US: Nobel Laureates Urge Obama to Ban Landmines

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US: Nobel Laureates Urge Obama to Ban Landmines

Letter Signed by 15 Peace Prize Recipients

NEW YORK - Fifteen Nobel Peace Prize recipients have sent a letter
to President Barack Obama urging him to ban antipersonnel landmines,
Human Rights Watch said today. The letter was sent on November 30, 2010,
as the Obama administration's formal review of US landmine policy
entered its second year.

The letter was signed by: Mairead Maguire and Betty Williams (1976),
Adolfo Pérez Esquivel (1980), Archbishop Desmond Tutu (1984), Elie
Wiesel (1986), Oscar Arias Sánchez (1987), His Holiness Dalai Lama
(1989), Rigoberta Menchú Tum (1992), F.W. De Klerk (1993), José
Ramos-Horta (1996), Jody Williams (1997), John Hume (1998), Shirin Ebadi
(2003), Wangari Maathai (2004), and Mohamed El Baradei (2005).

Jody Williams, an American, was awarded the prize along with the
International Campaign to Ban Landmines (ICBL) largely for their role in
bringing about the Mine Ban Treaty.

"As a Nobel Peace Laureate himself, President Obama should exercise the
moral weight that the prize carries and heed his fellow laureates' call
to ban landmines," said Steve Goose, Arms Division director at Human
Rights Watch and chair of the ICBL. "This letter is a powerful sign of
support for the US to join the Mine Ban treaty."

On December 1, 2009, a State Department official confirmed that
President Obama had initiated a comprehensive review of US landmine
policy. The Nobel letter expresses hope that the landmine review, still
under way, "will be guided by the humanitarian concerns that have
already led 156 nations to ban the weapon, including nearly all U.S.
military allies."

The letter says:


United States accession to this important instrument
would bring great benefits to the U.S. and the world. It would
strengthen U.S. national security, international security, and
international humanitarian law. It would help strengthen the fundamental
goal of preventing innumerable civilians from falling victim to these
indiscriminate weapons in the future, and help ensure adequate care for
the hundreds of thousands of existing survivors and their communities.
U.S. membership would help spur to action the 39 states that remain
outside the treaty.

The United States is participating as an observer in the Tenth Meeting
of States Parties to the Mine Ban Treaty in Geneva, Switzerland, which
began on November 29. The Mine Ban Treaty comprehensively bans
antipersonnel mines, requires destruction of stockpiled mines within
four years, and urges extensive programs to assist the victims of

Human Rights Watch is a founding member of the ICBL. Human Rights Watch
also serves on the steering committee of the United States Campaign to
Ban Landmines.

Several Nobel Peace laureates have long expressed concern at the
humanitarian impact of antipersonnel mines and have worked for their

  • The nongovernmental organization founded by Adolfo Pérez Esquivel
    (1980), Servicio Paz y Justicia (SERPAJ), has worked to ensure that the
    Mine Ban Treaty is ratified and implemented throughout Latin America.
  • Archbishop Desmond Tutu (1984) publicly endorsed the call for a ban
    on antipersonnel mines in March 1995, when he was president of the All
    Africa Conference of Churches. Tutu opened a regional conference on
    landmines in South Africa in May 1997 that proved instrumental in
    building African-wide support for creating a strong treaty to ban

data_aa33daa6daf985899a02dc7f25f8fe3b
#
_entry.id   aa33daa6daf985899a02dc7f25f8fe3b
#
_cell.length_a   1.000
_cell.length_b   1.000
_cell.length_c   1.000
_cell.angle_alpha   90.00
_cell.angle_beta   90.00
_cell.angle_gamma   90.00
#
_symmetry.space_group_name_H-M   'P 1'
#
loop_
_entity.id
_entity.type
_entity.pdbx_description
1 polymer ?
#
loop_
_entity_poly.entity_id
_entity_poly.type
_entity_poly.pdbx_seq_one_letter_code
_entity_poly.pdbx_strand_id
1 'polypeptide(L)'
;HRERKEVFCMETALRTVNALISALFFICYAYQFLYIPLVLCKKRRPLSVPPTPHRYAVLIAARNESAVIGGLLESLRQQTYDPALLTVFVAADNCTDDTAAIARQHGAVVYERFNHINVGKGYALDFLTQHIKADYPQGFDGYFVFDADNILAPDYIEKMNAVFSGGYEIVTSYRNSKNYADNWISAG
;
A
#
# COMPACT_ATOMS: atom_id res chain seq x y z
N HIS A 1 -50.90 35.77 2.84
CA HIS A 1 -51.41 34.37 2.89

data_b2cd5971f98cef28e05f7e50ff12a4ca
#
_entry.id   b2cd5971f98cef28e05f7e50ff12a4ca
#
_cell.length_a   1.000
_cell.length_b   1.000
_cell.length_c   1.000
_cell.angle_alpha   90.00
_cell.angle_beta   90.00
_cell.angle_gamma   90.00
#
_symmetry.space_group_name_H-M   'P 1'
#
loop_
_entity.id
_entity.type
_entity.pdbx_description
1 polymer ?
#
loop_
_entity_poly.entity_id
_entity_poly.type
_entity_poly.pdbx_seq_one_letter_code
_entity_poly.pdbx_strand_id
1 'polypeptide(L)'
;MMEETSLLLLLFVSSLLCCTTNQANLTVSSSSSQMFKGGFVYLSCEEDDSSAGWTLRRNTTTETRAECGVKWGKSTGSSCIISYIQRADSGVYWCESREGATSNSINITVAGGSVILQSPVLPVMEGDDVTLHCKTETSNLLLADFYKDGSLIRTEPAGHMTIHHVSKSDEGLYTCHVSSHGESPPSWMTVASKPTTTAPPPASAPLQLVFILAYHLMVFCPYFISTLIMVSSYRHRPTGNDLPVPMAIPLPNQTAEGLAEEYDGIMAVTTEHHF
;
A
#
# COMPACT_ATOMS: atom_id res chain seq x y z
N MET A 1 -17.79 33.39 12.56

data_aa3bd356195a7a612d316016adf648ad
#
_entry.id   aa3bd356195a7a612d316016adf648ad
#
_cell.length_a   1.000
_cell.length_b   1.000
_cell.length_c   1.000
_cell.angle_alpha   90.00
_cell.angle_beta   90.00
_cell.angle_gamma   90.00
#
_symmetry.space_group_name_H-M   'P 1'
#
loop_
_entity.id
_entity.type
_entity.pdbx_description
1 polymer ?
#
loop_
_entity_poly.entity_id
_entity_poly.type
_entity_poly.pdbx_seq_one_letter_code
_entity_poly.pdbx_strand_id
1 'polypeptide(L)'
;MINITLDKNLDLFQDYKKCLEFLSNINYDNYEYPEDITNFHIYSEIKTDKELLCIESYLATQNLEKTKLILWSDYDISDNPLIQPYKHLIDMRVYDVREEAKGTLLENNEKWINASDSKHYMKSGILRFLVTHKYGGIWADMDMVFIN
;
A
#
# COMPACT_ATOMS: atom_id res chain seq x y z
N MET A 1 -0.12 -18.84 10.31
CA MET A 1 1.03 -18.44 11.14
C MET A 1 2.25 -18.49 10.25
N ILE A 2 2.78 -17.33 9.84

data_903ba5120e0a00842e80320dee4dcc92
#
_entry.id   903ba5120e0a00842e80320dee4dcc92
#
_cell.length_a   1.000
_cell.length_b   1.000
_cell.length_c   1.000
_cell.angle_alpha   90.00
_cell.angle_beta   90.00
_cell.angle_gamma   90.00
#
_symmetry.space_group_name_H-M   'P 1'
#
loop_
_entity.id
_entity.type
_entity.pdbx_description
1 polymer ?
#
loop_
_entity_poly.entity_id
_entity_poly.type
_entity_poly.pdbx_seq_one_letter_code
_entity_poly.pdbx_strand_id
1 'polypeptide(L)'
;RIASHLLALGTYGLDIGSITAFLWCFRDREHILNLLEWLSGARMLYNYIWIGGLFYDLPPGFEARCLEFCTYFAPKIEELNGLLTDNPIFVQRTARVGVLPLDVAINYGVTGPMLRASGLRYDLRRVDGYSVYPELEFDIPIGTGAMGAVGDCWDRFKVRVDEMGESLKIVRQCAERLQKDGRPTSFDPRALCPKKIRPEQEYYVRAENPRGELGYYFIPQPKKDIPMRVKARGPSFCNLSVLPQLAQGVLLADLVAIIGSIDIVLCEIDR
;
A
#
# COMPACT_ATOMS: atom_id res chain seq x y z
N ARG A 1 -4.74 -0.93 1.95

antipersonnel mines.
  • His Holiness Dalai Lama (1989) endorsed the call for a total ban on
    landmines in 1995 at the urging of the Supreme Patriarch of Cambodian
    Buddhism, Maha Ghosananda, and Cambodian landmine survivors.
  • Rigoberta Menchú Tum (1992), Betty Williams and Mairead Maguire
    (1976), and the three other founders (Williams, Ebadi, and Maathai) of
    the Nobel Women's Initiative, established in 2004, have actively
    supported the ICBL. Activities have included statements to annual
    meetings of the Mine Ban Treaty, media work, and outreach to governments
    that have not yet joined.
  • José Ramos-Horta (1996) spoke out against landmines and other
    weapons designed to inflict pain and death in his Nobel Peace Prize
    acceptance speech. When he became the Timor-Leste's first foreign
    affairs minister, the government acceded to the Mine Ban Treaty, making
    it the first disarmament treaty that the new country joined after
  • Jody Williams (1997) was jointly awarded the Nobel Peace Prize in
    recognition of her leadership role as founding coordinator of the ICBL.
    Williams spearheaded the civil society-based campaign that cooperated
    with a group of small and medium-sized countries through the "Ottawa
    Process" to create the 1997 Mine Ban Treaty.
  • Shirin Ebadi (2003) opened the "Mine Clearing Collaboration
    Campaign" in 2004 to demand that Iran take greater action to clear mines
    laid during the Iran-Iraq war, assist mine victims, and join the Mine
    Ban Treaty.
  • Wangari Maathai (2004) participated in several events at the First
    Review Conference of the Mine Ban Treaty, in Nairobi, Kenya in November
    and December 2004.

Human Rights Watch is one of the world's leading independent organizations dedicated to defending and protecting human rights. By focusing international attention where human rights are violated, we give voice to the oppressed and hold oppressors accountable for their crimes. Our rigorous, objective investigations and strategic, targeted advocacy build intense pressure for action and raise the cost of human rights abuse. For 30 years, Human Rights Watch has worked tenaciously to lay the legal and moral groundwork for deep-rooted change and has fought to bring greater justice and security to people around the world.

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